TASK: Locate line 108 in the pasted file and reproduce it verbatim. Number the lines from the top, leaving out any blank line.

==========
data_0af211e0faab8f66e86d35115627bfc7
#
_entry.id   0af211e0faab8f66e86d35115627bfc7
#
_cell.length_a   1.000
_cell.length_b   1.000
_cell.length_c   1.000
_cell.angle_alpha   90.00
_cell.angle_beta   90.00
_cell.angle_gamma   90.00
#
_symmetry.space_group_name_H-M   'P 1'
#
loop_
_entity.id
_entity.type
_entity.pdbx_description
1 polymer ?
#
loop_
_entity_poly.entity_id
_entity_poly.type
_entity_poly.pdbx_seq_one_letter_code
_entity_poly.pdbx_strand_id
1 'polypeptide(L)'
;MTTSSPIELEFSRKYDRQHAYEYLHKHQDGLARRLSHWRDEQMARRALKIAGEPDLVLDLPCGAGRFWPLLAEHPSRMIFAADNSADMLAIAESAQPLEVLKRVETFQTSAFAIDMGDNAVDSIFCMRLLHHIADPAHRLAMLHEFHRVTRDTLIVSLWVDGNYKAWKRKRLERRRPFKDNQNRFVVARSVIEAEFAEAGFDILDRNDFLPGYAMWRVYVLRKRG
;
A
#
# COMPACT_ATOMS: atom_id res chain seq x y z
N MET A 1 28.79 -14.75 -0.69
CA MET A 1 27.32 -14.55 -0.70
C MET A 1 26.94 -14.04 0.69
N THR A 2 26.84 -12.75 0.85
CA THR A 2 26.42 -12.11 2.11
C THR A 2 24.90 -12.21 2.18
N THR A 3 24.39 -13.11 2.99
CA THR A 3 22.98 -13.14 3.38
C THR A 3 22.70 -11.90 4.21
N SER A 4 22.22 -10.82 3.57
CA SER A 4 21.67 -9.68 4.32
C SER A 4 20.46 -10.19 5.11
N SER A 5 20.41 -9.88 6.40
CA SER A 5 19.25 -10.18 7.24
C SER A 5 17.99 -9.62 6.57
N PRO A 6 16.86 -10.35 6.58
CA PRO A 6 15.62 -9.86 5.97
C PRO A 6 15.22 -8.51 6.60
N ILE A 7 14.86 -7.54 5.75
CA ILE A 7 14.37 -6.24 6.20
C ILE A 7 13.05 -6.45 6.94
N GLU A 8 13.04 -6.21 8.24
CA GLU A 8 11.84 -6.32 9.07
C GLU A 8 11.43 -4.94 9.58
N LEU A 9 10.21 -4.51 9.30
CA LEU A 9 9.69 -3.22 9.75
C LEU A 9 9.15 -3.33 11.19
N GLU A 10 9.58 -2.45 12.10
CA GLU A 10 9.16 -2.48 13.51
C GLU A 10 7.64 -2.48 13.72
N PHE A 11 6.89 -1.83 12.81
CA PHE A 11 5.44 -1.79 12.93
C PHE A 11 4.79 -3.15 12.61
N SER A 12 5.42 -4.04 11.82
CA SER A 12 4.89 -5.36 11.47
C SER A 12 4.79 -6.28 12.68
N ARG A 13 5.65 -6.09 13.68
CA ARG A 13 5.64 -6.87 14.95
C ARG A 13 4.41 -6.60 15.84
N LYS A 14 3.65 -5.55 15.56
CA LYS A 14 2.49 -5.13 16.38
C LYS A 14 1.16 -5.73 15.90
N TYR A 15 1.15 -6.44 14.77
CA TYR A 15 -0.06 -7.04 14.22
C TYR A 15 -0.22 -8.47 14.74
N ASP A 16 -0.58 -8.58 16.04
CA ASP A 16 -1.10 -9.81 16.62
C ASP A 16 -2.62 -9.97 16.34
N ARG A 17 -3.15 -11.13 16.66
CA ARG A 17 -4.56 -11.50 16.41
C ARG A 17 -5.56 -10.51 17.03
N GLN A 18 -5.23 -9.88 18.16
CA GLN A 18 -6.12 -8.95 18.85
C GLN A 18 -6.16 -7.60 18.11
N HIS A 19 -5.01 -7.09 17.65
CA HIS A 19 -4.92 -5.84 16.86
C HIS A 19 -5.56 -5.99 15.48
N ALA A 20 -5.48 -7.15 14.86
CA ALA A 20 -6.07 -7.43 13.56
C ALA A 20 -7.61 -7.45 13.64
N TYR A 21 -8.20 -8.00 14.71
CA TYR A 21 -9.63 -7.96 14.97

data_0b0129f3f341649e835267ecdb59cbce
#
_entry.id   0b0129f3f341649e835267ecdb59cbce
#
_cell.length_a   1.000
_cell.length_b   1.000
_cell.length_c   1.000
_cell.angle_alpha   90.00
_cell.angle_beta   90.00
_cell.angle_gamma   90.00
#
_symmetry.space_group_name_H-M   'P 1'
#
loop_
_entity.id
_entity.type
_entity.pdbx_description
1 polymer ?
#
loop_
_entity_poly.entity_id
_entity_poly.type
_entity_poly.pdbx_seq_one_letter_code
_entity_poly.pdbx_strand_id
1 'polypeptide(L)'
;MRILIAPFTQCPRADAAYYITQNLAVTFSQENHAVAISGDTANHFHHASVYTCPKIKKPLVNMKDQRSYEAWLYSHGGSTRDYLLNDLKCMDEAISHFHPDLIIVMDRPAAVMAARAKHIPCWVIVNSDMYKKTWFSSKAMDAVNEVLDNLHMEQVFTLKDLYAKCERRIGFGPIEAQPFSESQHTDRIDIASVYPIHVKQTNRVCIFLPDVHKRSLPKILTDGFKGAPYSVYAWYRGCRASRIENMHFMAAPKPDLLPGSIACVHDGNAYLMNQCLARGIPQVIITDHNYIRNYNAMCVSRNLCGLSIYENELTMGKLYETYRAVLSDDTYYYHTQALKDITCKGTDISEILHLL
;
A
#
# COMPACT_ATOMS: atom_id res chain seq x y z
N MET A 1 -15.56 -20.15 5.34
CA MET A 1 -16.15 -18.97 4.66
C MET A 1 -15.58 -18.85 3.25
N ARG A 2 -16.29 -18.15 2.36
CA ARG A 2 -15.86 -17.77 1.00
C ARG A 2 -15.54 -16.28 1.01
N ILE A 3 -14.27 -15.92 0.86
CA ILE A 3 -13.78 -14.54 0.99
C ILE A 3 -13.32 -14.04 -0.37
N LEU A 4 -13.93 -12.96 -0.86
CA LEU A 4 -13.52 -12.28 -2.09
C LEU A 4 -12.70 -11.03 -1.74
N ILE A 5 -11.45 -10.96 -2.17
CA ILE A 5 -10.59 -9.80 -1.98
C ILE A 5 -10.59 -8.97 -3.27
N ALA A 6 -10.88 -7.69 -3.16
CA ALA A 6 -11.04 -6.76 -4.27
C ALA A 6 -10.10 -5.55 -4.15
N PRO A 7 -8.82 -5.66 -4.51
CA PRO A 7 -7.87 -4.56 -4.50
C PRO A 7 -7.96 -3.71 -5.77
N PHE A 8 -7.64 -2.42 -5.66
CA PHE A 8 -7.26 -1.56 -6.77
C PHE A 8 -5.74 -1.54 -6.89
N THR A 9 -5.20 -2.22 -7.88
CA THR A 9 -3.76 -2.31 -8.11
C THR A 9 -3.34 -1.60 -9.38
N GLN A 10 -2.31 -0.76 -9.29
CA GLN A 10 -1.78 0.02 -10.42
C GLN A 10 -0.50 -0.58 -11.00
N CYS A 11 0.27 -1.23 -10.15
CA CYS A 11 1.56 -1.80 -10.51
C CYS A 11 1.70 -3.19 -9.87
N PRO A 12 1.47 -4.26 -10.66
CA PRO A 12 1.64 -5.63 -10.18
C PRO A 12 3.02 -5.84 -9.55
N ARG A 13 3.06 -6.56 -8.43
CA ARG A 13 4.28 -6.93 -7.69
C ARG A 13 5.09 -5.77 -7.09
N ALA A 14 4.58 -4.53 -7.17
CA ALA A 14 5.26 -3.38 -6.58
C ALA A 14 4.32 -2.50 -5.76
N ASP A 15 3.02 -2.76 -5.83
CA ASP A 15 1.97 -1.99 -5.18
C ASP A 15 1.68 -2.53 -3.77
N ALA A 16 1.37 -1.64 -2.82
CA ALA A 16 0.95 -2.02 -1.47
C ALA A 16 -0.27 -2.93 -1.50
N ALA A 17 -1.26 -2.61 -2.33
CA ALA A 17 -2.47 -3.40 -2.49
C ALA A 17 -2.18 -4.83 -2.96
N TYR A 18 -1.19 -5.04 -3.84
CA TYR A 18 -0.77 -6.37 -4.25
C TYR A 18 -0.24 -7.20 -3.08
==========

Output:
_entity.type